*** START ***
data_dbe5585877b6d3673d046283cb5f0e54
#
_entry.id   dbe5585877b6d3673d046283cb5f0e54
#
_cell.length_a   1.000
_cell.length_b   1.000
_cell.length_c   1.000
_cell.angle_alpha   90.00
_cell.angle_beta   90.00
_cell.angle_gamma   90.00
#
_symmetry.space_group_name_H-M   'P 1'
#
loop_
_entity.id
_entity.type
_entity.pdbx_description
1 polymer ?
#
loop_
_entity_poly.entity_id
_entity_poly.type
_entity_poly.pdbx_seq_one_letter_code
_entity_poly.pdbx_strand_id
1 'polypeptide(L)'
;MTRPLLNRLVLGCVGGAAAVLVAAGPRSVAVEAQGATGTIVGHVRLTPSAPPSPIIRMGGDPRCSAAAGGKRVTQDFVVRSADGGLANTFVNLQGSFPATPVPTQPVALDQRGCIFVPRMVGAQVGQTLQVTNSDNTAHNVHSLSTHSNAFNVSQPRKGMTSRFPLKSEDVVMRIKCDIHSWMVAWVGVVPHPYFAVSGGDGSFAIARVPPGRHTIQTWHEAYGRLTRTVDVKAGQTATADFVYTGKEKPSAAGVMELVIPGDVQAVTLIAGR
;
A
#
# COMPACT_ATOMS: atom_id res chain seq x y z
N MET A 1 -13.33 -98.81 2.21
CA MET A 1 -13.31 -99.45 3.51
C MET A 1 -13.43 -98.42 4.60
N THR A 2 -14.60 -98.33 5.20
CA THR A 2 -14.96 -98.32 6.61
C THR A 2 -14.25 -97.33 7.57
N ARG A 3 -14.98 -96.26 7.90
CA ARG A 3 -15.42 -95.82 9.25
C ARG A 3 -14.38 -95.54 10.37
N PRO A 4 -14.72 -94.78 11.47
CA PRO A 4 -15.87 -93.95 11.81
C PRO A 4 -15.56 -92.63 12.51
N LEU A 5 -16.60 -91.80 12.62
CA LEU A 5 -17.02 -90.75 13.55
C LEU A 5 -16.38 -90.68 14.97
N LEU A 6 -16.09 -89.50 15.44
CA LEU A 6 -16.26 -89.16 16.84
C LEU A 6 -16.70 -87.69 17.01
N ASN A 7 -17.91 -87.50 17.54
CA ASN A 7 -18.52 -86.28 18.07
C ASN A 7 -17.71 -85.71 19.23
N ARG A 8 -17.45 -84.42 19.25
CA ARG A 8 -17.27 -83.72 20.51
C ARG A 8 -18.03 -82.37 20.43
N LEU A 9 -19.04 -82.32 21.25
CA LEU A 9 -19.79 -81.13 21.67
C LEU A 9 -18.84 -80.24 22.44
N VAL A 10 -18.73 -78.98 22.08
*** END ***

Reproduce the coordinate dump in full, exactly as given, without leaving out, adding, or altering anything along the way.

data_dbe5585877b6d3673d046283cb5f0e54
#
_entry.id   dbe5585877b6d3673d046283cb5f0e54
#
_cell.length_a   1.000
_cell.length_b   1.000
_cell.length_c   1.000
_cell.angle_alpha   90.00
_cell.angle_beta   90.00
_cell.angle_gamma   90.00
#
_symmetry.space_group_name_H-M   'P 1'
#
loop_
_entity.id
_entity.type
_entity.pdbx_description
1 polymer ?
#
loop_
_entity_poly.entity_id
_entity_poly.type
_entity_poly.pdbx_seq_one_letter_code
_entity_poly.pdbx_strand_id
1 'polypeptide(L)'
;MTRPLLNRLVLGCVGGAAAVLVAAGPRSVAVEAQGATGTIVGHVRLTPSAPPSPIIRMGGDPRCSAAAGGKRVTQDFVVRSADGGLANTFVNLQGSFPATPVPTQPVALDQRGCIFVPRMVGAQVGQTLQVTNSDNTAHNVHSLSTHSNAFNVSQPRKGMTSRFPLKSEDVVMRIKCDIHSWMVAWVGVVPHPYFAVSGGDGSFAIARVPPGRHTIQTWHEAYGRLTRTVDVKAGQTATADFVYTGKEKPSAAGVMELVIPGDVQAVTLIAGR
;
A
#
# COMPACT_ATOMS: atom_id res chain seq x y z
N MET A 1 -13.33 -98.81 2.21
CA MET A 1 -13.31 -99.45 3.51
C MET A 1 -13.43 -98.42 4.60
N THR A 2 -14.60 -98.33 5.20
CA THR A 2 -14.96 -98.32 6.61
C THR A 2 -14.25 -97.33 7.57
N ARG A 3 -14.98 -96.26 7.90
CA ARG A 3 -15.42 -95.82 9.25
C ARG A 3 -14.38 -95.54 10.37
N PRO A 4 -14.72 -94.78 11.47
CA PRO A 4 -15.87 -93.95 11.81
C PRO A 4 -15.56 -92.63 12.51
N LEU A 5 -16.60 -91.80 12.62
CA LEU A 5 -17.02 -90.75 13.55
C LEU A 5 -16.38 -90.68 14.97
N LEU A 6 -16.09 -89.50 15.44
CA LEU A 6 -16.26 -89.16 16.84
C LEU A 6 -16.70 -87.69 17.01
N ASN A 7 -17.91 -87.50 17.54
CA ASN A 7 -18.52 -86.28 18.07
C ASN A 7 -17.71 -85.71 19.23
N ARG A 8 -17.45 -84.42 19.25
CA ARG A 8 -17.27 -83.72 20.51
C ARG A 8 -18.03 -82.37 20.43
N LEU A 9 -19.04 -82.32 21.25
CA LEU A 9 -19.79 -81.13 21.67
C LEU A 9 -18.84 -80.24 22.44
N VAL A 10 -18.73 -78.98 22.08